Jacobs Journal of Genetics

Sickle Cell Anemia: only one Single Point Mutation but Many Pathophysiological Issues

Published on: 2017-09-18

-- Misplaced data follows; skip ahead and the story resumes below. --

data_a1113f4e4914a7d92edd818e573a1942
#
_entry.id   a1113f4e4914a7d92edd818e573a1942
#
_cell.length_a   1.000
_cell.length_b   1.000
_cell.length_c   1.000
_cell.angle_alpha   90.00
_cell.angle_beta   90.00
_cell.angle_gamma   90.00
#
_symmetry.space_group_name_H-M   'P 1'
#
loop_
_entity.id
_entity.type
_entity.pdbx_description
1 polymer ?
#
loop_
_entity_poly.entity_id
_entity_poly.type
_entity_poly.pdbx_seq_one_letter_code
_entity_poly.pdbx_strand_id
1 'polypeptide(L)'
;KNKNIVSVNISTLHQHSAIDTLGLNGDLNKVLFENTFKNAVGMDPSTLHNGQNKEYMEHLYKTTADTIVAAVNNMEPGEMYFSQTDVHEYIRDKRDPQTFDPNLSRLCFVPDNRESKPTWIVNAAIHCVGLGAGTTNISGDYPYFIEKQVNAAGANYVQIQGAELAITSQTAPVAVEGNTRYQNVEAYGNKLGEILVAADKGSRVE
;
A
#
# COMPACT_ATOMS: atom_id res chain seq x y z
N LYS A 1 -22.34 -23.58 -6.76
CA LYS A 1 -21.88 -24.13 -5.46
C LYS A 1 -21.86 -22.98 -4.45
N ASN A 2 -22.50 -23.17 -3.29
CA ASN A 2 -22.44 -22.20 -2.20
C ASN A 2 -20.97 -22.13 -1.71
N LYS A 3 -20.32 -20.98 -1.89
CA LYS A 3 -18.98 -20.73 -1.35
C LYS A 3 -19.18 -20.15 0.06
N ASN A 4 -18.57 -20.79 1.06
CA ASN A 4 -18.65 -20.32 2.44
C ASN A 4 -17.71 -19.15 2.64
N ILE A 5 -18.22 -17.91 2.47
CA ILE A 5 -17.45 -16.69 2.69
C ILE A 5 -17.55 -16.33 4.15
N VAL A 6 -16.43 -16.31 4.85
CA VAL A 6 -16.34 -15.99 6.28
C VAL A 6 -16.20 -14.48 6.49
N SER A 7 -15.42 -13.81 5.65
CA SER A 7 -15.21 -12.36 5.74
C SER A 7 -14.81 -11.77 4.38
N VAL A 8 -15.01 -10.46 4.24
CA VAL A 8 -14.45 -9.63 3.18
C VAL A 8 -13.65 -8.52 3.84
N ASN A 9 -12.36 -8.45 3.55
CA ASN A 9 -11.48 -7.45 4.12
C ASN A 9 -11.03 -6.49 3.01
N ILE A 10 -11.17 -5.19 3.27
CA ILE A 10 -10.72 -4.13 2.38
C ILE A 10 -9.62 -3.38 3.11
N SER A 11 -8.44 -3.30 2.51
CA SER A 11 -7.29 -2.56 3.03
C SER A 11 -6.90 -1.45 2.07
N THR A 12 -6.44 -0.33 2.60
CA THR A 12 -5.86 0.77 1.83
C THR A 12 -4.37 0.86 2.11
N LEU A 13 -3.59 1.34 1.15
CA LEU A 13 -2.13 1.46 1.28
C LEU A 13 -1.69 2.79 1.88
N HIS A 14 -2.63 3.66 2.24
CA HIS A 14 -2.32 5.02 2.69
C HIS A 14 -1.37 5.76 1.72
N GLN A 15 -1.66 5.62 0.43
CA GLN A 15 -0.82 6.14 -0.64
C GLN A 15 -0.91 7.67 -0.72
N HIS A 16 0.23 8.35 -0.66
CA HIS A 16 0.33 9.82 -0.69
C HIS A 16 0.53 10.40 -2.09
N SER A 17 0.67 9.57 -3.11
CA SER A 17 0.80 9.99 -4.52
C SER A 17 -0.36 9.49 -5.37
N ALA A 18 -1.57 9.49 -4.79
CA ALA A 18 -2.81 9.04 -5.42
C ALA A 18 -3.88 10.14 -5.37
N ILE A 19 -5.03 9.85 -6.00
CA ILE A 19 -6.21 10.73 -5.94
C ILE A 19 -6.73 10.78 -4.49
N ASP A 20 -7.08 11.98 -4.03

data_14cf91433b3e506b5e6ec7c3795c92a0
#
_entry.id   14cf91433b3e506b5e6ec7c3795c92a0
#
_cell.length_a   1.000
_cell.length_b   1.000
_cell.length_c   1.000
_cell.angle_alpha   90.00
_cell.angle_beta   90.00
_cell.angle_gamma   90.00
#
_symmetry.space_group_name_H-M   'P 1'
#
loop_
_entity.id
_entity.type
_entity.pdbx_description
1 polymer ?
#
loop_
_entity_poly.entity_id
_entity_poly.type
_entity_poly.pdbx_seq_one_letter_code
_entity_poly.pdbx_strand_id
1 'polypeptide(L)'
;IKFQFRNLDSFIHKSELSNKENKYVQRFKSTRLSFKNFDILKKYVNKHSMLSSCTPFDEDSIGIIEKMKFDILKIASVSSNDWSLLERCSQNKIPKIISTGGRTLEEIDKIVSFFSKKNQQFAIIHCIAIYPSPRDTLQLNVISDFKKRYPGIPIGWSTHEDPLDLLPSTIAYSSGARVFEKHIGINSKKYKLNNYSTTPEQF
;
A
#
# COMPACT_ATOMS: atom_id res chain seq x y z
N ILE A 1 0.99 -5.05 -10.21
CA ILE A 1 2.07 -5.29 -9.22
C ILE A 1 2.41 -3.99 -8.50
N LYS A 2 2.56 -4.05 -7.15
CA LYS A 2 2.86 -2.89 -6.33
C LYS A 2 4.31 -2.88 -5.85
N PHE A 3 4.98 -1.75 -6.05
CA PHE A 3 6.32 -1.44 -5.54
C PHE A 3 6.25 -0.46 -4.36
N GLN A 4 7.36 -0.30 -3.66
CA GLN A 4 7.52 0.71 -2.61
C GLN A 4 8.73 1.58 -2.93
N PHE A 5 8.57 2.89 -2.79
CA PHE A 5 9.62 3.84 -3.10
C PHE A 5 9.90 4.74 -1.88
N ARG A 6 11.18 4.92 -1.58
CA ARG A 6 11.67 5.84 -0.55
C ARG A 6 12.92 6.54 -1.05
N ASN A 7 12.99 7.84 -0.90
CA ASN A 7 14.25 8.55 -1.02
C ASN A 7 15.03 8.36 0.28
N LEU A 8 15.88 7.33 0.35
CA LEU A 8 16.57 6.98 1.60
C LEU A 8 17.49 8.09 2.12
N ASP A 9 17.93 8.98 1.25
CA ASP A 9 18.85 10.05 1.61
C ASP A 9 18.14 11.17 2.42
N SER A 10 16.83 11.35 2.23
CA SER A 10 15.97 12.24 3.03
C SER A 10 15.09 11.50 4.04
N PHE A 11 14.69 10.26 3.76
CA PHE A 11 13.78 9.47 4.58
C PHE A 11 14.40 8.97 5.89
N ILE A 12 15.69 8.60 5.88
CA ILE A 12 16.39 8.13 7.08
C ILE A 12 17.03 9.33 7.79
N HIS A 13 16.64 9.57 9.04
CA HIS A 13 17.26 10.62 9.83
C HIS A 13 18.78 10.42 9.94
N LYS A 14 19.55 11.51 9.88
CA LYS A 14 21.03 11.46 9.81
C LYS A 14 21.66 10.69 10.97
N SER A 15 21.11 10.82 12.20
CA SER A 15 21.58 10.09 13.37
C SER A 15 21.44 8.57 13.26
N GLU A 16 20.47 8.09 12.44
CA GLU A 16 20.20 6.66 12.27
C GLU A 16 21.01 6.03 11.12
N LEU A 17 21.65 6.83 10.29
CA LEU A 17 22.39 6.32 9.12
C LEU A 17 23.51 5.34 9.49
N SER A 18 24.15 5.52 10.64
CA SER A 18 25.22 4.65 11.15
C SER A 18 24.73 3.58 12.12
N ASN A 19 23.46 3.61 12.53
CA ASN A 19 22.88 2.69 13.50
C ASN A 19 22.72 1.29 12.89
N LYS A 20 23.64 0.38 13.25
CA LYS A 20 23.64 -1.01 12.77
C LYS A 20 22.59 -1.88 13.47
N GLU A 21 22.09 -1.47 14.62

It has been 100 years since Herrick published the first medical case report of the anemia describing abnormal shapes of red blood cells (RBCs) and gave sickle cell anemia (SCA) its name [1]. Afterwards, Vernon Ingram [2] discovered that the defect of the disease was a single aminoacid substitution in the hemoglobin (Hb) molecule (HBBglu6val), and understanding has gradually increased since then. Even with improved knowledge of the human genome, development of new genomic tools and identification of single nucleotide polymorphisms (SNPs) associated with subphenotypes of SCA by genome-wide association studies (GWAS) [3], and more than 100 different blood and urine biomarkers have been described in SCA [4]. There is still a major challenge to combine all these variables and establish potential predictors of the SCA severity [5].